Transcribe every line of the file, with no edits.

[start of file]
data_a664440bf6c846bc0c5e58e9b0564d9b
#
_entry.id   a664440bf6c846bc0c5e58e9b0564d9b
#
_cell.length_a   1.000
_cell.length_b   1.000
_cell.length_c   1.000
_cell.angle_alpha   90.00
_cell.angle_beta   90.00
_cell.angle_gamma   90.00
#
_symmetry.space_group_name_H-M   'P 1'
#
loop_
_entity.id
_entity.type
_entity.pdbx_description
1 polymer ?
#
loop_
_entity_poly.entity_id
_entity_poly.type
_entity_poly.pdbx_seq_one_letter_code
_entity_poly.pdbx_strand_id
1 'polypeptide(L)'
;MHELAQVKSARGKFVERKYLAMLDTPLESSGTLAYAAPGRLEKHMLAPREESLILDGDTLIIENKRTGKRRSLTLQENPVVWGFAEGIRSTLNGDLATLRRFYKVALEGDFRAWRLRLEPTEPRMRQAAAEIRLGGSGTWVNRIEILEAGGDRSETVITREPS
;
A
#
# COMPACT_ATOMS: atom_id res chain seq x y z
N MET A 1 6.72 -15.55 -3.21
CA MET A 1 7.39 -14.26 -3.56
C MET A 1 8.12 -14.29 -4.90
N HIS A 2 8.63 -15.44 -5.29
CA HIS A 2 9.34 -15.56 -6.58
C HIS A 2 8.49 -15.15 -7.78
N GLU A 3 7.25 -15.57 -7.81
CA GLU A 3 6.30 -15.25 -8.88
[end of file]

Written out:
data_a664440bf6c846bc0c5e58e9b0564d9b
#
_entry.id   a664440bf6c846bc0c5e58e9b0564d9b
#
_cell.length_a   1.000
_cell.length_b   1.000
_cell.length_c   1.000
_cell.angle_alpha   90.00
_cell.angle_beta   90.00
_cell.angle_gamma   90.00
#
_symmetry.space_group_name_H-M   'P 1'
#
loop_
_entity.id
_entity.type
_entity.pdbx_description
1 polymer ?
#
loop_
_entity_poly.entity_id
_entity_poly.type
_entity_poly.pdbx_seq_one_letter_code
_entity_poly.pdbx_strand_id
1 'polypeptide(L)'
;MHELAQVKSARGKFVERKYLAMLDTPLESSGTLAYAAPGRLEKHMLAPREESLILDGDTLIIENKRTGKRRSLTLQENPVVWGFAEGIRSTLNGDLATLRRFYKVALEGDFRAWRLRLEPTEPRMRQAAAEIRLGGSGTWVNRIEILEAGGDRSETVITREPS
;
A
#
# COMPACT_ATOMS: atom_id res chain seq x y z
N MET A 1 6.72 -15.55 -3.21
CA MET A 1 7.39 -14.26 -3.56
C MET A 1 8.12 -14.29 -4.90
N HIS A 2 8.63 -15.44 -5.29
CA HIS A 2 9.34 -15.56 -6.58
C HIS A 2 8.49 -15.15 -7.78
N GLU A 3 7.25 -15.57 -7.81
CA GLU A 3 6.30 -15.25 -8.88